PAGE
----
Financial advice on credit and debt from UNM finance professor Emmanuel Morales-Camargo
Emmanuel Morales-Camargo is an assistant professor at the University of New Mexico with a Ph.D. in Finance. While his teaching areas include financial institutions and systems research, before he came to our fair state last year, Professor Morales-Camargo was the educational adviser to an organization at the University of Arizona that provides free personal finance education. He is also an aspiring author of a case study book on financial literacy. We put his money mind to use, extracting valuable information about how to deal with debt.
On being overwhelmed by daunting balances:
"Everyone should be aware that if they make the minimum payment on their credit card, they are not going to get in trouble, their credit score is not going to be affected, their credit history is not going to be tainted ... They can get away with making the minimum payment for the rest of their lives. The credit card companies will be happy if they did that because they would make more money."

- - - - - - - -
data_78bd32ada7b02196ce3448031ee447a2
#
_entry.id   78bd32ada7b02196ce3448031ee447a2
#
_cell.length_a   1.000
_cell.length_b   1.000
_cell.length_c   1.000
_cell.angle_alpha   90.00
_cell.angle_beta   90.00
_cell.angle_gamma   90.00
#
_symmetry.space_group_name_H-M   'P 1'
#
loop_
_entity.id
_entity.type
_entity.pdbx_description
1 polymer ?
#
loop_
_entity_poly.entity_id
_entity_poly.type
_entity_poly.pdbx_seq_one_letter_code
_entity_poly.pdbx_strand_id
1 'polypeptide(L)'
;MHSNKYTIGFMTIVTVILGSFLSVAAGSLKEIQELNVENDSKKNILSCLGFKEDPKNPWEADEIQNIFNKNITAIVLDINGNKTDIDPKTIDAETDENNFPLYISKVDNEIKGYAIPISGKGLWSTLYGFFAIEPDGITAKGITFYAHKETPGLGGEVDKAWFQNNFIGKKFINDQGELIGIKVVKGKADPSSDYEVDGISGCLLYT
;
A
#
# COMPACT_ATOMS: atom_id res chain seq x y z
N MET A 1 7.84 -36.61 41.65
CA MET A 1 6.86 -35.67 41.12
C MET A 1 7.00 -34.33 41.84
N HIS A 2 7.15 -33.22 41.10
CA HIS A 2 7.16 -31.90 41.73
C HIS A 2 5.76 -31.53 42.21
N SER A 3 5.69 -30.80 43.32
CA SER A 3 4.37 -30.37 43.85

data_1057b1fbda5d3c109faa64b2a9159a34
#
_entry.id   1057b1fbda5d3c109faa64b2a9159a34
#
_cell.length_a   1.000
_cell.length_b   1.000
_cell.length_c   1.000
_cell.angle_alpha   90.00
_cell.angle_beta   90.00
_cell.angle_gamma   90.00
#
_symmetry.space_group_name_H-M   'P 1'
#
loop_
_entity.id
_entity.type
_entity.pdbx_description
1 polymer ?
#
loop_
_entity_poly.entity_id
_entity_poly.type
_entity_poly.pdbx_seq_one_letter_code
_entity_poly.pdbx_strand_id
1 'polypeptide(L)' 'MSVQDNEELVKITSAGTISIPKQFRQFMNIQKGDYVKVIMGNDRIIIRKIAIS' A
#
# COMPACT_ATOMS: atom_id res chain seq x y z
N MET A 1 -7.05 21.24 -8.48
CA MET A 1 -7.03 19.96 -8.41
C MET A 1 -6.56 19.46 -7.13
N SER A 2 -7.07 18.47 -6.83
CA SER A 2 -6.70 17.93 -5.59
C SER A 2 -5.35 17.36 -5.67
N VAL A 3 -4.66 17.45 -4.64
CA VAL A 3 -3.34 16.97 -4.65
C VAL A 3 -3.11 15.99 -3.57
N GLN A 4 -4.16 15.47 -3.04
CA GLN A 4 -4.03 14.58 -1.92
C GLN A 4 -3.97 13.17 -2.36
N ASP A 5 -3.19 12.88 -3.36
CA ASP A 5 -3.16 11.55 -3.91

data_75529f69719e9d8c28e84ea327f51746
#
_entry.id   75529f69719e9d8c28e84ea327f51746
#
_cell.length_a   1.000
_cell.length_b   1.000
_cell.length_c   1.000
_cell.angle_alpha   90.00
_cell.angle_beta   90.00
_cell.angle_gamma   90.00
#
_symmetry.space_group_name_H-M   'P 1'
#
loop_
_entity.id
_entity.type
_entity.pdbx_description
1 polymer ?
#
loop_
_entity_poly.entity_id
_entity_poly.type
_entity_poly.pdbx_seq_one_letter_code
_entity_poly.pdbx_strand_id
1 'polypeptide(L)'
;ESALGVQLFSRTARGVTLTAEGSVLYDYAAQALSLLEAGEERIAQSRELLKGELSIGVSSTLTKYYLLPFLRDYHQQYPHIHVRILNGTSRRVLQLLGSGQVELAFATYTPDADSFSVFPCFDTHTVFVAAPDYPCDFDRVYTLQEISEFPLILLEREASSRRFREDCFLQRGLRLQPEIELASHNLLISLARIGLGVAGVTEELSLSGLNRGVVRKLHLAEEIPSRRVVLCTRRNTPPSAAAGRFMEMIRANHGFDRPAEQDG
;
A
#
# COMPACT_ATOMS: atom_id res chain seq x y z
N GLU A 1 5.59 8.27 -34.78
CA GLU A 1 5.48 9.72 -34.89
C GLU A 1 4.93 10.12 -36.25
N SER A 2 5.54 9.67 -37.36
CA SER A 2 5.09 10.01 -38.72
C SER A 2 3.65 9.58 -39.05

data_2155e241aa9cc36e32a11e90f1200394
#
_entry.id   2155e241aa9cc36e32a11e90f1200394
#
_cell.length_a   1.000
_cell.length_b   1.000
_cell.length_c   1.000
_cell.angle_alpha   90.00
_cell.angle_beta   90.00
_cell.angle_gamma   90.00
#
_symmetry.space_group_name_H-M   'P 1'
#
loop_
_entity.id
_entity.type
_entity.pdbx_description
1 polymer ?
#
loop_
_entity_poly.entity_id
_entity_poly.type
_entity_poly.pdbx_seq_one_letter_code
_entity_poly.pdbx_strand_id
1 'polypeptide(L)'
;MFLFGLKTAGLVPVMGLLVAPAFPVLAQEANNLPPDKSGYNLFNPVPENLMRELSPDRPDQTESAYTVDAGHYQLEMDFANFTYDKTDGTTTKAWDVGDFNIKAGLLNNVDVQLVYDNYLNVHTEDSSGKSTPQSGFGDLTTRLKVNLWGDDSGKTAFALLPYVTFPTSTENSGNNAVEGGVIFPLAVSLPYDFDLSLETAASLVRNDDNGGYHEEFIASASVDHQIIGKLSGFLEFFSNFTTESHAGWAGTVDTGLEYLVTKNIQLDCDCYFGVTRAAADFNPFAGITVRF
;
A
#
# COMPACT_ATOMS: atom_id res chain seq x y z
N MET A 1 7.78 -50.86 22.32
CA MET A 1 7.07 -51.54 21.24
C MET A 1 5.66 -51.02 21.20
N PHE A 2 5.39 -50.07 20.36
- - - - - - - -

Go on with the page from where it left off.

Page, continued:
On not making the minimum payment:
"People say, 'I'm never going to pay this off, so I might as well give up now,' and that's a big mistake. They will actually be hunted down for the next seven to 10 years, depending on what final measures [creditors] decide to take."
On debt consolidation:
"If you go to a credit counseling agency, it'll help you consolidate your different credit cards into one. Or it'll help you negotiate with the credit card companies so that you might pay it in a reasonable amount of time. That also carries a flag in your credit report that is going to be there for seven years, because all adverse information pertaining to your credit will stay in your credit history for seven years."
On finding an honest credit counselor:
"There are some nonprofit organizations that are more liable to have independent and reliable advice, but even then, those organizations typically tend to get funding from the government, from different corporate sponsors and independence should be questioned. Look into the company, get some references and ask about its affiliations and independence. It should be able to anticipate any concerns you may have. If it gets offended by it, then it's definitely not a place to go."
"In the extreme case, bankruptcy might be a solution, but it actually affects your credit for 10 years. Basically, that's tantamount to financial death. You're going to have problems getting a reasonable loan to buy a car, to buy a house and so forth. If you get the loan, you're going to pay a higher rate of interest."
On financial self-help books:
"For the average consumer, there are hundreds of different authors who claim to have the solutions: Do not read just one."